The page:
Like some other Carnegie astronomers, staff associate Jeffrey Crane blends science with technology. His primary interests are instrumentation, the Milky Way and the neighboring Local Group of galaxies, in addition to extrasolar planets. In 2004, then-research associate Crane joined Steve Shectman, Ian Thompson, and the Carnegie team to design the Planet Finder Spectrograph (PFS), now installed and operational on the Magellan Clay telescope.
Radial velocities are the speeds and directions of stars moving away from or toward the Earth. Extrasolar planet hunters use them to detect the telltale wobbles of stars that are gravitationally tugged by orbiting planets. Astronomical spectrographs take collected light from a telescope and disperse it. The spectrum of wavelengths reveal elements in stellar atmospheres. The elements absorb light at specific wavelengths, creating narrow absorption lines in the spectra, revealing the star’s chemistry. The instrument measures shifts in these lines that are caused by changes in the star’s motion. Astronomers use velocity trends to infer planet orbital masses and other parameters.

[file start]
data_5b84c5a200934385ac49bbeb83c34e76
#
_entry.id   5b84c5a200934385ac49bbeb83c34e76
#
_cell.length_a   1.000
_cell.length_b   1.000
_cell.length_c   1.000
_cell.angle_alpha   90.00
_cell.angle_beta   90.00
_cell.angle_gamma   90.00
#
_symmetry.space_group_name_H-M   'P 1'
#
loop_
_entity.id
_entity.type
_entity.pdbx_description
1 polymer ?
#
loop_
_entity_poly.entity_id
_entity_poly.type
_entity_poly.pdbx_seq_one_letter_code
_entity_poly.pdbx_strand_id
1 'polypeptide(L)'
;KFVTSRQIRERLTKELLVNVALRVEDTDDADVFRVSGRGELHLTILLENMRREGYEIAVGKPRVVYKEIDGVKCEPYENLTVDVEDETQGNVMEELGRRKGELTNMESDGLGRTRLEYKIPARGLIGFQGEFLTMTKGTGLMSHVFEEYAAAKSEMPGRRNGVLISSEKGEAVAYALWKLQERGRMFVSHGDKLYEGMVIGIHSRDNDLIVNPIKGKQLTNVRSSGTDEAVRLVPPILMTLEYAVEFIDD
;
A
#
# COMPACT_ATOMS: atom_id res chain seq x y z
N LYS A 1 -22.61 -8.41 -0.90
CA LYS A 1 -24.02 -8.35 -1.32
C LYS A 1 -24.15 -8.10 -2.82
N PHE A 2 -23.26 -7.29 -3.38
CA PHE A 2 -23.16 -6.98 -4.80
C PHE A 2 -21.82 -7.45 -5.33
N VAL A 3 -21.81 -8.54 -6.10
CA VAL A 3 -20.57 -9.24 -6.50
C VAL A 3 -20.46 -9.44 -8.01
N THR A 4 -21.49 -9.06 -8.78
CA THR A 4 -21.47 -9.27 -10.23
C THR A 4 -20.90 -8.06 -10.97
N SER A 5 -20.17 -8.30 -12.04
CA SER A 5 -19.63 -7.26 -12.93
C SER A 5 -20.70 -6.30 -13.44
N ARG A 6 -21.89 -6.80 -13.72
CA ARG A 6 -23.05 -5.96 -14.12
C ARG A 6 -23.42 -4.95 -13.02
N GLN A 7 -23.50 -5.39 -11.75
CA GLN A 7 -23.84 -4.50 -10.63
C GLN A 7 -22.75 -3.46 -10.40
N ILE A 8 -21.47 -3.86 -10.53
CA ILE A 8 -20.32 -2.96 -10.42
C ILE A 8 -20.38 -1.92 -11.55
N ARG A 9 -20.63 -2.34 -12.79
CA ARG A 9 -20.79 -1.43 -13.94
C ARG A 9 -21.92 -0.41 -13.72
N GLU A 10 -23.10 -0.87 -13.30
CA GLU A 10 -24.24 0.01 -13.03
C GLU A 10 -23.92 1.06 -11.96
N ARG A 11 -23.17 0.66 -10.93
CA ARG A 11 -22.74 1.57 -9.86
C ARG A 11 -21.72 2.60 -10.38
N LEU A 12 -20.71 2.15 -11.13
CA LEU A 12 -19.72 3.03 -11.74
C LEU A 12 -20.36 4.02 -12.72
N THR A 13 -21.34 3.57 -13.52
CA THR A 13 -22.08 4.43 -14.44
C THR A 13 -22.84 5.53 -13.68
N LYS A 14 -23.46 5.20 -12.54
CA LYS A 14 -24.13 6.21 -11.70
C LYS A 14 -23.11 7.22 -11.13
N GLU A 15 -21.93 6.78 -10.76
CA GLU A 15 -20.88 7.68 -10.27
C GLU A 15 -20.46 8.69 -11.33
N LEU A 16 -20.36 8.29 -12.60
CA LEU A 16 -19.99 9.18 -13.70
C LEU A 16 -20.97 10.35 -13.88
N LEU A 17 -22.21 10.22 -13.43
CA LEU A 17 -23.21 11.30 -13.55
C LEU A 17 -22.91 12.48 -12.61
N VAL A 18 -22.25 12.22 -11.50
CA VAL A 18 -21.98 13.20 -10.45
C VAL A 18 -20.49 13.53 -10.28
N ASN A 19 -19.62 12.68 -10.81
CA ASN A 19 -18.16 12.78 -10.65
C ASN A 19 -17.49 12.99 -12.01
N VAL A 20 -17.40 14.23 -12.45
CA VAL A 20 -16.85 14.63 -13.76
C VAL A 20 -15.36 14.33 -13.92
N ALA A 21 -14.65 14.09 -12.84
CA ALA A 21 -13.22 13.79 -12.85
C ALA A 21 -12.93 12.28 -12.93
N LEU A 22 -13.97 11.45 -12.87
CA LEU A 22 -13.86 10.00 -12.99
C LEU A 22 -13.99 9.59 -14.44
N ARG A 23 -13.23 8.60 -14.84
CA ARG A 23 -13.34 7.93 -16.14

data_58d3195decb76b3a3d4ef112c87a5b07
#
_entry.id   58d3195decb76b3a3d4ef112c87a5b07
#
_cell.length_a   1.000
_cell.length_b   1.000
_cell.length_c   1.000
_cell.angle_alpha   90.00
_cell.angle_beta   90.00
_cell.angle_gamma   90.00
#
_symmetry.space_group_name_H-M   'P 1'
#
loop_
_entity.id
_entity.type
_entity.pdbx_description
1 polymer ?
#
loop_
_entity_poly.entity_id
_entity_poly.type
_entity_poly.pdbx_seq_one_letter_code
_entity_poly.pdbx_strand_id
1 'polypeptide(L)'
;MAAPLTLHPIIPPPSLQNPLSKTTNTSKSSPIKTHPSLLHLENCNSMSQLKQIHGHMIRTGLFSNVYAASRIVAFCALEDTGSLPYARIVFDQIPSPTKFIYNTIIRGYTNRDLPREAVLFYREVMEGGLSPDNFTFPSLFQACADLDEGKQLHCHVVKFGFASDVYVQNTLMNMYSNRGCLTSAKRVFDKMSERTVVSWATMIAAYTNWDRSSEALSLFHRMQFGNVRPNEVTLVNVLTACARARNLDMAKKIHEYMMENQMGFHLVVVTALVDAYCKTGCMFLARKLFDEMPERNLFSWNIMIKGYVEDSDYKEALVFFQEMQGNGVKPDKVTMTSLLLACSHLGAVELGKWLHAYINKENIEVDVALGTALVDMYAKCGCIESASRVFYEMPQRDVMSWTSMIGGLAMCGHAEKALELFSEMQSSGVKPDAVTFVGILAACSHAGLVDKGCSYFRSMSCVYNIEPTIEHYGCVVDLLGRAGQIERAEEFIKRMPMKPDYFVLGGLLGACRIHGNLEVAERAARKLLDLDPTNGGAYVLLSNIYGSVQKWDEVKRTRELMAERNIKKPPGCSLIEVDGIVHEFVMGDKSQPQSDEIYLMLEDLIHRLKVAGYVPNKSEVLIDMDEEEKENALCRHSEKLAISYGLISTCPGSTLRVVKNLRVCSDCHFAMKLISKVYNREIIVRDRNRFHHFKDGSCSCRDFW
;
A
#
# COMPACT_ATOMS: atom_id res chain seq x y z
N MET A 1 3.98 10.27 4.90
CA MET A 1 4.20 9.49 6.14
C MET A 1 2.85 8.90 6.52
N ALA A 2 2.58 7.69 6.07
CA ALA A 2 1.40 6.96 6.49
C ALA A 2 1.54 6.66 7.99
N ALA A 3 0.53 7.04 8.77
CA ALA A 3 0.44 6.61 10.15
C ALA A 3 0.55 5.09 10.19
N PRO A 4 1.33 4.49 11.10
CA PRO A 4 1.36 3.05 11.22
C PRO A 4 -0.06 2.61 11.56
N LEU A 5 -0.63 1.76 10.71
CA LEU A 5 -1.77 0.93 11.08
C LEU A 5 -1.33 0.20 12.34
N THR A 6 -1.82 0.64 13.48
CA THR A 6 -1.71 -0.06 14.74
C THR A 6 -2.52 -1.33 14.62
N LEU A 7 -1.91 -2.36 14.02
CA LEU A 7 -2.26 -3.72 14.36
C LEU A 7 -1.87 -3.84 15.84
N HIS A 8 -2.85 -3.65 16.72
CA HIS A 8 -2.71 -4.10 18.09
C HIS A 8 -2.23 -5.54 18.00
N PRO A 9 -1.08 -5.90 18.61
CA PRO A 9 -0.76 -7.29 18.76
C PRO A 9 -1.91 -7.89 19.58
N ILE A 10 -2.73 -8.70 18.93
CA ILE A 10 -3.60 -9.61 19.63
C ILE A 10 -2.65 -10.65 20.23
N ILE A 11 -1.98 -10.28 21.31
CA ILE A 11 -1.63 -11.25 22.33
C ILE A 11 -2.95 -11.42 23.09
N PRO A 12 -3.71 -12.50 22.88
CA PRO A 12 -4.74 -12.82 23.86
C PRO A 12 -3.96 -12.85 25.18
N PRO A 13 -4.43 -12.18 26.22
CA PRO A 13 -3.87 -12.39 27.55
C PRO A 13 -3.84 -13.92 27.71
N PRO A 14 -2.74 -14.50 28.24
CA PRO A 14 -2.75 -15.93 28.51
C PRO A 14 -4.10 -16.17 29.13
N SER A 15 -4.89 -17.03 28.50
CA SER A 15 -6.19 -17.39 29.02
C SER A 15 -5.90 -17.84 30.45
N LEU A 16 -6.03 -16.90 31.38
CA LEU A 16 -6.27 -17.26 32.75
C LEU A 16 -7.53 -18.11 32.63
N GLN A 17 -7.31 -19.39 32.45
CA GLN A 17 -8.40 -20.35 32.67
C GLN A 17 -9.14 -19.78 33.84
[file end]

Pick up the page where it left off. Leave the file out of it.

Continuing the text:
The original goal for the PFS was to measure velocities to within 1 meter per second, currently considered state-of-the-art. Although velocity measurements precise to 3 meters per second had been demonstrated, only one other instrument in the world had achieved 1-meter-per-second precision prior to 2010. Results from the PFS have exceeded expectations. The velocity precision may be as good as 66 centimeters per second, making this instrument a superior planet-hunting machine.
Crane received his B.S. in physics from Arizona State University. He received his M.S. and Ph. D. in astronomy from the University of Virginia, where he discovered that he wanted to merge his love for the stars with instrumentation. For more information see http://users.obs.carnegiescience.edu/crane/